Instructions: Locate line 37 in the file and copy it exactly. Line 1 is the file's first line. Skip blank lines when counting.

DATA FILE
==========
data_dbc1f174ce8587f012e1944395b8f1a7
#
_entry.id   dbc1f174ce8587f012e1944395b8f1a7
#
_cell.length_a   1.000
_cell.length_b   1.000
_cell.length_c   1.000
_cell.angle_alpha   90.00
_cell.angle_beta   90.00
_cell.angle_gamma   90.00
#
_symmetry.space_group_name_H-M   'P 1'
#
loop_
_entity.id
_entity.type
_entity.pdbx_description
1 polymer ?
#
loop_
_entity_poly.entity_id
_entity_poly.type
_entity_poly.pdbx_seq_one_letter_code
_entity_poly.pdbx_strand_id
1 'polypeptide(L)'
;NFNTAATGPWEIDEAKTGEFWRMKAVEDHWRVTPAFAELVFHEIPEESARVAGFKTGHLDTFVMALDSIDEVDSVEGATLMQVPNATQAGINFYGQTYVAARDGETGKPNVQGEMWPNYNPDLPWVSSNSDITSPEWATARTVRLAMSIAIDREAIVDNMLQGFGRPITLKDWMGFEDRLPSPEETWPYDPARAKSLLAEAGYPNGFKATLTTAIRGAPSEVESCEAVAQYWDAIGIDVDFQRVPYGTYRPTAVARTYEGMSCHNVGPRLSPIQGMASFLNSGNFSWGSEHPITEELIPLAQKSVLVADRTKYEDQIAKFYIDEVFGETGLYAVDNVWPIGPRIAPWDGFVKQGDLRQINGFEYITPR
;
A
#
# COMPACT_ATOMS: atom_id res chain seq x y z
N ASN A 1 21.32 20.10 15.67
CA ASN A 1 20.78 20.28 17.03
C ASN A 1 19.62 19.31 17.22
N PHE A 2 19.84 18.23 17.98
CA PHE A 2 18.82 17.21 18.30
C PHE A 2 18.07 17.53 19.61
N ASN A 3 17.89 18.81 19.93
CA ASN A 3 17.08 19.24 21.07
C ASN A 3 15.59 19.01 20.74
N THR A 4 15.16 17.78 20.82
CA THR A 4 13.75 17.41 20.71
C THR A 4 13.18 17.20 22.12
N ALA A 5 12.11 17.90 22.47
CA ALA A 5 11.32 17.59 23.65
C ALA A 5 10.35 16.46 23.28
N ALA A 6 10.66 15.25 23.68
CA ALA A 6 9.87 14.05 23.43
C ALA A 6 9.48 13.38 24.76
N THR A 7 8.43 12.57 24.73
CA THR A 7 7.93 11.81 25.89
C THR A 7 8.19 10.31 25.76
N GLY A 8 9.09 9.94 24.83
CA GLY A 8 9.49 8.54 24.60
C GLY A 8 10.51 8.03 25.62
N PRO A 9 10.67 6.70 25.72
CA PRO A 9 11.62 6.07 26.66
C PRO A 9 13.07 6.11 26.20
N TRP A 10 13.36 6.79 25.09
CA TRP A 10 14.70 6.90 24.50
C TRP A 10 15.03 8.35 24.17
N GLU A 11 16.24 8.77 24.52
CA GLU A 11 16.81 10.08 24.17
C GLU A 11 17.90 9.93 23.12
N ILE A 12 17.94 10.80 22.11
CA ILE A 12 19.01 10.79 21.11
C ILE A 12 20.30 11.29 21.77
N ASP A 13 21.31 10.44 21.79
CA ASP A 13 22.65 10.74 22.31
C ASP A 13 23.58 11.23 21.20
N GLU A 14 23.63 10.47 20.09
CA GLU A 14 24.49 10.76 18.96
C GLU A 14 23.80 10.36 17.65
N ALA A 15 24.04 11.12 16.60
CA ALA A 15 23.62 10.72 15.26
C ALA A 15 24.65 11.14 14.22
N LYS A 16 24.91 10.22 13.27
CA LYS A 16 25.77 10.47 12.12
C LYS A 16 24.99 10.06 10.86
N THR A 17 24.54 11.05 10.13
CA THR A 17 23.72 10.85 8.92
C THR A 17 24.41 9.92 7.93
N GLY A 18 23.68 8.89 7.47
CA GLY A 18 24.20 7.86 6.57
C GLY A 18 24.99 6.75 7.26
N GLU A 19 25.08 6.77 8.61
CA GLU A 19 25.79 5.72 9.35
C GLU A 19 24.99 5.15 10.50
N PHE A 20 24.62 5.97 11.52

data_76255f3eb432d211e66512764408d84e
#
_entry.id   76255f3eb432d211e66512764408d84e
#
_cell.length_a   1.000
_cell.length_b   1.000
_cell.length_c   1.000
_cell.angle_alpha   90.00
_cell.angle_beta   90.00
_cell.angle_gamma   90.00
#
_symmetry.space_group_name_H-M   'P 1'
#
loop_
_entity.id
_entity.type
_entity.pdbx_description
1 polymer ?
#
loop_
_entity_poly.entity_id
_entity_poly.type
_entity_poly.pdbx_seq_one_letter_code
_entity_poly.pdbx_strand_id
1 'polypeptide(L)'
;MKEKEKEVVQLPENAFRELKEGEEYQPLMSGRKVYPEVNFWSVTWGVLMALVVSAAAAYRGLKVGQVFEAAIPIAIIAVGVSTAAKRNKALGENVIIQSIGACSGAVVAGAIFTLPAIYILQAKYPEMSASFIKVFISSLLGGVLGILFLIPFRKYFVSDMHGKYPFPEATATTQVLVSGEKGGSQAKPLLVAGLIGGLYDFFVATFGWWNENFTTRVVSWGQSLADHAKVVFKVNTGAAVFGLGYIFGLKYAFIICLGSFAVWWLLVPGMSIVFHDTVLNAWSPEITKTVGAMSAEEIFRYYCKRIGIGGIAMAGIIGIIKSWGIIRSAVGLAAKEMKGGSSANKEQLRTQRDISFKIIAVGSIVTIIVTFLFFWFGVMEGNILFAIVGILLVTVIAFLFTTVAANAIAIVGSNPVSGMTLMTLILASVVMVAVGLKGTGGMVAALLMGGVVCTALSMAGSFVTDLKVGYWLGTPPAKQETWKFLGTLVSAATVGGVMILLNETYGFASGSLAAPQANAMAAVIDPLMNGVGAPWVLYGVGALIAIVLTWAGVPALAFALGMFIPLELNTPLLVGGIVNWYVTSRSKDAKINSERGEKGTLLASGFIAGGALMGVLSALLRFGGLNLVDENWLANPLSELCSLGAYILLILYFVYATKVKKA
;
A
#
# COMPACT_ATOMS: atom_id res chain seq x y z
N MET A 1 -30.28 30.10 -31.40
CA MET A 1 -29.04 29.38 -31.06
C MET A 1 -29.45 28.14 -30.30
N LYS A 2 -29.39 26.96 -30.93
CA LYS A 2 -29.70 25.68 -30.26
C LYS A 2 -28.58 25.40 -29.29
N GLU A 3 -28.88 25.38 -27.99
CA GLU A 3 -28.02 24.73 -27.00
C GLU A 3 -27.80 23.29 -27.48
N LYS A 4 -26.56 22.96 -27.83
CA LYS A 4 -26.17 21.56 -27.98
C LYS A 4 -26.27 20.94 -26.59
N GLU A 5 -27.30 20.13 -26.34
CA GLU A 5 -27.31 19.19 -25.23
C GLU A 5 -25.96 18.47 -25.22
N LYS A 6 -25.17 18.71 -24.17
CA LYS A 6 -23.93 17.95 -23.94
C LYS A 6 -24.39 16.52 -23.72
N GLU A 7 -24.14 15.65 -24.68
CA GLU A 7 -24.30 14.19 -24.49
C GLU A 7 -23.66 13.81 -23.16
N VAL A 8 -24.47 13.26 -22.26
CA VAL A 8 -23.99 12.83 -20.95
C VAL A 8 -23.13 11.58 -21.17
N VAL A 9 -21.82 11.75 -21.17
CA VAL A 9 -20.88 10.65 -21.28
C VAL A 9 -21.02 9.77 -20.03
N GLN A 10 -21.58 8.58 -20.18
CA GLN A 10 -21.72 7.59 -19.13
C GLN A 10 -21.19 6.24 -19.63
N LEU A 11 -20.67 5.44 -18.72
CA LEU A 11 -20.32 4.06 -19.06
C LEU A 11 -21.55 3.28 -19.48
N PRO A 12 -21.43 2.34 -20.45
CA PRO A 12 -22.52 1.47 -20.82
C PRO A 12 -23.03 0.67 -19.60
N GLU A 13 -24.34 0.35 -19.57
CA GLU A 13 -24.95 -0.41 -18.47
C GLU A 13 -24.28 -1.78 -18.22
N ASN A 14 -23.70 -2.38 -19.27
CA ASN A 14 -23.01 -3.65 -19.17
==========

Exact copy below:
N ASN A 3 17.89 18.81 19.93